If Boulder was big enough to qualify for the list of largest U.S. cities ranked for energy efficiency, it would knock Denver out of the top 10, coming in at No. 7. On the City Energy Scorecard, released in May by the American Council for Energy-Efficient Economy, Boulder outscored Denver by 10 points in building efficiency, earning a total of 69.25 out of 100. Denver came in 10th with 58.5 points.

 
 
ENTERTAINMENT
Music

New CMF music director aims to build a relationship with the audience

With the festival under way, Zeitouni can come into his own

By Peter Alexander

Jean-Marie Zeitouni is excited about his entire first season as music director of the Colorado Music Festival (CMF). “I love them all!” he says of the festival concert programs. “These are all concerts that I’m looking forward to. [Over the summer] you have every single genre, and every single period in music. You have solo works, you have chamber music, you have recitals, you have chamber orchestra and big orchestra — everything is covered.”

 
 
ADVENTURE
Adventure

Exploring Greenland's Artic trails

Two Boulderites experience one of the world’s most remote treks

By Miriam Murcutt & Richard Starks

With just three days of food, we set off to test out the eastern tip of the Arctic Circle Trail, heading west in bright sunshine along a dirt road that parallels the Kangerlussuaq runway. We then turned north — magnetic north, which at this latitude is more than thirty degrees west of true north — to pass through the bustling metropolis of Kellyville. Kellyville has a stated population of seven, and while we were there (we stopped for a picnic lunch on a plank of wood that served as the town bench), the seven residents must have been out of town. Kellyville is a scientific community set up in 1983 to study the ionosphere and upper atmosphere using incoherent scatter radar.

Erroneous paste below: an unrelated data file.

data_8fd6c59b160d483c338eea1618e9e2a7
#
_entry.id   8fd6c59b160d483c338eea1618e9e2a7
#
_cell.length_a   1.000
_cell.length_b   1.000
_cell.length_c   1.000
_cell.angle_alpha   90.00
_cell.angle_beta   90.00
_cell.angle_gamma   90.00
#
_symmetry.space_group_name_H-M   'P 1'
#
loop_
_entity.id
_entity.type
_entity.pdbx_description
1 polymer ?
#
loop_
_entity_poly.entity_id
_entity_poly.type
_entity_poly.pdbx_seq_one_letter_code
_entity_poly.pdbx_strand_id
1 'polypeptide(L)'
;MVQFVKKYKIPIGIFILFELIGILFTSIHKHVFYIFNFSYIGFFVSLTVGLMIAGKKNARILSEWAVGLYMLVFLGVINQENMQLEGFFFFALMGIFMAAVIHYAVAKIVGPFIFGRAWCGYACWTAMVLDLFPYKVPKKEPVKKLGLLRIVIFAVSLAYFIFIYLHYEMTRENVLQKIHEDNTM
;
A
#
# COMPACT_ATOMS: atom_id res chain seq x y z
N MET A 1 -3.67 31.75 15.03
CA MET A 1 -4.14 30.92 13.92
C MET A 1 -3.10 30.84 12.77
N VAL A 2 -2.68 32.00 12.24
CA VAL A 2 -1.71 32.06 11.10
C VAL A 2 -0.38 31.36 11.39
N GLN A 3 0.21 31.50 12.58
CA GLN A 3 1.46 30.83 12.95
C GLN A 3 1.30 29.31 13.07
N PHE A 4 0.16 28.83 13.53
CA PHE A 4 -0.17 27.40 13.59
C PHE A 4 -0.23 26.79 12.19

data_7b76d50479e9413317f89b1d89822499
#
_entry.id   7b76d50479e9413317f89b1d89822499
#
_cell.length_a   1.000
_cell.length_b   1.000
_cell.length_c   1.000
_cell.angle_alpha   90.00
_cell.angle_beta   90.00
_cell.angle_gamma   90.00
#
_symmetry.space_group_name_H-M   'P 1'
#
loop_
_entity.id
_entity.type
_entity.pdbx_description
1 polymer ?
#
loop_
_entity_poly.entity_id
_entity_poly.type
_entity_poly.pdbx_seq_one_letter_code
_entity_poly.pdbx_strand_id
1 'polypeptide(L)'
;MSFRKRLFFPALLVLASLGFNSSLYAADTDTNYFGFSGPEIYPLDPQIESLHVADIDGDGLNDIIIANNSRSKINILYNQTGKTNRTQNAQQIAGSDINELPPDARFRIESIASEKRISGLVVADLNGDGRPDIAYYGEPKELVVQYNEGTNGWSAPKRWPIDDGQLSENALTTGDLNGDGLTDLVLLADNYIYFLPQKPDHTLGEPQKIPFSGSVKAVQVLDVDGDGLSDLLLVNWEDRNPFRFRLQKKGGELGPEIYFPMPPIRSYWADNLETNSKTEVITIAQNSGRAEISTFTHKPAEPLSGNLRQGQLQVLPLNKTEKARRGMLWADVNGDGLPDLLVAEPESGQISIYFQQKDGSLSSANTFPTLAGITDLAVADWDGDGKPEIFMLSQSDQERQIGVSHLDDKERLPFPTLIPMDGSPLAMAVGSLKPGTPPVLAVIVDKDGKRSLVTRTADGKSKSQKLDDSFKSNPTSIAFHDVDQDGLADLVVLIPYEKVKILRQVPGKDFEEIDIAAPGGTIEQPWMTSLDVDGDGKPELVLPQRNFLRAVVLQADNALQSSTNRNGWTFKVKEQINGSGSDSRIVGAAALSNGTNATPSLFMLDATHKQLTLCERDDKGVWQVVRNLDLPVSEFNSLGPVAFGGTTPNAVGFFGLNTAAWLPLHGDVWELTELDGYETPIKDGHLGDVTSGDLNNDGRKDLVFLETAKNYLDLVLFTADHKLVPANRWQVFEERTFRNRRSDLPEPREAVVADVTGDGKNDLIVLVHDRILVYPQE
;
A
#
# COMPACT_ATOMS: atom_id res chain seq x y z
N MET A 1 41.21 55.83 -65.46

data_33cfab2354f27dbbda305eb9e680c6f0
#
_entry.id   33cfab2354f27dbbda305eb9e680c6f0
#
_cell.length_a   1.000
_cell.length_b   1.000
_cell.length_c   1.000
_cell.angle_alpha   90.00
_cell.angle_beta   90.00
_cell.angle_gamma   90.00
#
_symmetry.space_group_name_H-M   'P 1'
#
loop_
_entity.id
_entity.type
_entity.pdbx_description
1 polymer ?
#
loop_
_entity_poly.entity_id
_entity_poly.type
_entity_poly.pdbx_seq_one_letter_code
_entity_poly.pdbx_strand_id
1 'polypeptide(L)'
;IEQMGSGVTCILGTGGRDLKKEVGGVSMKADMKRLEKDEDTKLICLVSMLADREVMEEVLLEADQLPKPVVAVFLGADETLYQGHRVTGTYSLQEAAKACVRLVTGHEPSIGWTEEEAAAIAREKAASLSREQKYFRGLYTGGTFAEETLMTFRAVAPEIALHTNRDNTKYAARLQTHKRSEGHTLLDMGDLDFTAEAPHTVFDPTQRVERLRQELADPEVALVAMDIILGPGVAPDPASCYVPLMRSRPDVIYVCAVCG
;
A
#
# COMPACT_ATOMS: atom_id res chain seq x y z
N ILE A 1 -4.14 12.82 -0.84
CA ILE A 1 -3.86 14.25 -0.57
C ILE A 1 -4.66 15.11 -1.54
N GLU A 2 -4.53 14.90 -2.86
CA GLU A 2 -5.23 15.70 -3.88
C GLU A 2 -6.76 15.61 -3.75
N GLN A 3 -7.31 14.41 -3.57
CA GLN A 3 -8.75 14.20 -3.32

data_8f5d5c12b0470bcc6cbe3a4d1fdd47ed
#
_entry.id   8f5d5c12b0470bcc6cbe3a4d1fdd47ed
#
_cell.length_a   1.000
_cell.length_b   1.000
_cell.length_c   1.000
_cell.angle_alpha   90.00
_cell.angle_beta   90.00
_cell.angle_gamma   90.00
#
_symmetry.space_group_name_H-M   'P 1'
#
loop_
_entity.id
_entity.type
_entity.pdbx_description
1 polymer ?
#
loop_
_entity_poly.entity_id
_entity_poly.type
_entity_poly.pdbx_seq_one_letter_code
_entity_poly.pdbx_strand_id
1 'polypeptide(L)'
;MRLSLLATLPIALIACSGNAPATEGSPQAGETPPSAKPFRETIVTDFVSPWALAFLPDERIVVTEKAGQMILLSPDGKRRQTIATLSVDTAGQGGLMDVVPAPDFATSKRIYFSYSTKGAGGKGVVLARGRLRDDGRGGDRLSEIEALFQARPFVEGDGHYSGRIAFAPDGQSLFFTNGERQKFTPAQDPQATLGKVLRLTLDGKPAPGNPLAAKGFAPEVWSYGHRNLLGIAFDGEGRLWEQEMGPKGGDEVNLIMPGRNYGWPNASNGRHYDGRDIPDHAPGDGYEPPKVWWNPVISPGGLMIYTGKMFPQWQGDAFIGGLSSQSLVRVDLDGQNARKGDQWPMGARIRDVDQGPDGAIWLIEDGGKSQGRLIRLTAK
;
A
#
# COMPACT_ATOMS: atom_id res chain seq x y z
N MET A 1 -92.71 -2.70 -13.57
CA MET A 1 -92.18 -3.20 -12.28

CUISINE
Cuisine

Big Food’s profit process

How the top food producers influence nutrition research

By Ari LeVaux

According to a new report, many scientific studies about nutrition, as well as the trusted experts who disseminate this information to the public, are being funded by the very entities that should be scrutinized. The report, “Nutrition Scientists on the Take from Big Food,” details the ways that the world’s largest food corporations (aka “Big Food”) exert their influence on nutrition research and the people who conduct it. The report’s author, attorney and food advocate Michele Simon, has previously studied the influence of Big Food on the nation’s largest organization of Registered Dietitians (RD). Together, these reports paint a disturbing picture of how food corporations collude to manipulate how information on nutrition is researched and disseminated. The coyote isn’t just guarding the chicken coop here; it built the thing, and is holding onto the key.

 
 
Opinion
Views

Smeared again

By Steve Hendricks

If the mayor of a fishing village decried shark attacks, and the headline in the next day’s paper read, “Mayor opposes fish,” you might think the paper had it in for him. That’s about where Bernie Sanders, the Vermont senator running for president, stood with the press after his rally last weekend in Denver, which drew a formidable 5,000 people.